The First-Time Penalty Abatement
Have you ever missed a payment to your credit card company? If so, you probably know that you can easily remove late fees with one phone call to your credit card company, because most banks will automatically forgive a late penalty upon request, as long as it was a first-time offense. What if instead of a missed payment to your credit card company, you neglect to file your tax return with the Internal Revenue Service? Is there a one-time grace for first time offenders? The short answer is mostly yes (although exceptions do apply).
The First Time Abatement (“FTA”) penalty waiver was implemented by the IRS in 2001 and it was designed to streamline abatements for late filers. Because FTA serves as an administrative waiver and is not specifically contained within the Internal Revenue Code, many individuals and even some tax advisers are unaware of this fast track for “abatement,” resulting in the reduction or elimination of a penalty. Only certain types of penalties may be waived under the FTA: Failure to file a tax return timely; failure to pay tax timely; and failure by a business to deposit taxes when due. Conversely, accuracy-related penalties cannot be waived under FTA. Moreover, only certain types of returns qualify, such as individual, C corporation, S corporation and Partnership tax returns, and certain quarterly returns. Federal Estate and Generation Skipping Tax Returns and Gift Tax returns do not qualify for FTA.
As long as the taxpayer has a history of compliance with his or her tax returns, the FTA should be an option to request abatement for most late filers, as long as the particular return qualifies. The Internal Revenue Manual (“IRM”) states that penalty relief under administrative waivers, including FTA, is to be considered and applied before a waiver for reasonable cause. This is designed mainly for efficiency, to help the IRS fast-track abatements for compliant taxpayers who are first-time offenders, without getting saddled with minutiae of considering abatement for reasonable cause.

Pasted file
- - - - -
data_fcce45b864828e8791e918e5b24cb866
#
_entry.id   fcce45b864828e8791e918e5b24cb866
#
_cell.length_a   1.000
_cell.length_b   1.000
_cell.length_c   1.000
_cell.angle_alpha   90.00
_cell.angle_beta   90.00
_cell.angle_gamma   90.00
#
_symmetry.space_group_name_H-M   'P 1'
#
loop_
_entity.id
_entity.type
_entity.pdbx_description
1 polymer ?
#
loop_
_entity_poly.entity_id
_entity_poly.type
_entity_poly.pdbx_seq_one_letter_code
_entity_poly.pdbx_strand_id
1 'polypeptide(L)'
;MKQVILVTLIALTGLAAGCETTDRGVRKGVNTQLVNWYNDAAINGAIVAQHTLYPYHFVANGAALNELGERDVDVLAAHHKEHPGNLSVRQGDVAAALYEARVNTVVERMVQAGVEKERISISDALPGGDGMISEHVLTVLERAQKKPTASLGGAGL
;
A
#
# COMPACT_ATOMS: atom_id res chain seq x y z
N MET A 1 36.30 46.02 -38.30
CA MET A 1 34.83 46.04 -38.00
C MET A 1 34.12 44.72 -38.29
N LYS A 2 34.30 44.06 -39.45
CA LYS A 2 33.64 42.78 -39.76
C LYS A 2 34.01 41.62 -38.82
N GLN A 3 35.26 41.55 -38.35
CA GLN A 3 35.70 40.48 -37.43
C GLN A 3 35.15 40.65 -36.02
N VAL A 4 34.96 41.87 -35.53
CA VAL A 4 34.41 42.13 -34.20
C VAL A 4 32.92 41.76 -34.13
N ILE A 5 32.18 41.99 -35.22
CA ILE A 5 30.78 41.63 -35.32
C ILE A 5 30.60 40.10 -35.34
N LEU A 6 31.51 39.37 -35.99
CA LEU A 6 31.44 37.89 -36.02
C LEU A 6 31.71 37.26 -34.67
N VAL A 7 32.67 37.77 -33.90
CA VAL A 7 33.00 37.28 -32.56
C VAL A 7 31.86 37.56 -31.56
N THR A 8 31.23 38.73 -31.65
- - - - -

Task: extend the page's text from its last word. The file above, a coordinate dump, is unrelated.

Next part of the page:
The general criteria for qualifying for an FTA of a penalty are as follows:
- Individuals and businesses can request an FTA for a penalty for failure to file and for failure to pay taxes.
- Businesses can also request an FTA for a penalty for failure to deposit taxes.
- To be eligible:
- The Taxpayer must have filed all currently required returns or filed an extension of time to file.
- The Taxpayer must have paid, or arranged to pay, any tax due.
- The Taxpayer was not previously required to file a return or, if required to file, was not assessed with any penalties over the three tax years prior to the tax year in which the taxpayer received the penalty. (Penalties for estimated taxes do not count.)
- Note that an FTA is only available for a single return.
The IRM provides that a taxpayer does not have to specifically request penalty relief under the FTA waiver to be eligible. However, should the taxpayer wish to apply for the waiver, the FTA request may be made orally or in writing.
A tax practitioner must have authority under a power of attorney to speak on behalf of a taxpayer. An FTA waiver can be granted over the phone or in writing. If the penalties are removed, the IRS will notify the taxpayer in writing. If the amount in question is substantial, telephone authorization may be unavailable.
Tax practitioners may call the IRS Practitioner Priority Service (PPS) line to request FTA. The Practitioner Priority Service is a professional support line staffed by IRS customer service representatives specially trained to handle tax practitioners’ accounts questions. Tax practitioners may contact PPS at (866-860-4259). PPS is available to all tax professionals with valid third-party authorizations, i.e., Forms 2848, 8821 and/or 8655. However, if the case is being handled by a specific compliance unit, such as Employee Plans (https://www.irs.gov/retirement-plans/employee-plans-compliance-unit-epcu), your request for FTA should be made to the unit assigned.
When requesting an FTA penalty waiver, certain items should be included in any written request:
- Taxpayer name and identification number;
- Tax year in question;
- Applicable Tax Form/Return;
- History of compliance;
- Type of penalty
- Amount of penalty; and
- A clear statement that FTA criteria are met.
The taxpayer may also wish to order and include an IRS transcript to demonstrate a history of compliance. Transcripts are available at https://www.irs.gov/individuals/tax-return-transcript-types-and-ways-to-order-them. A “Record of Account Transcript” shows tax return and tax account activity, along with items from your return(s), forms and schedules, as well as changes you have made after filing.
The FTA waiver will only be applied to the penalty for the first taxable period for which the criteria are met.
If the FTA is denied, the taxpayer may consider seeking an abatement for reasonable cause by filing a Form 843, Claim for Refund and Request for Abatement. The taxpayer may also consider the option of taking the matter to Appeals. Appeals not only may recommend the abatement or non-assertion of a penalty based on the criteria discussed above but may also consider one additional factor in making its determination: “hazards of litigation.”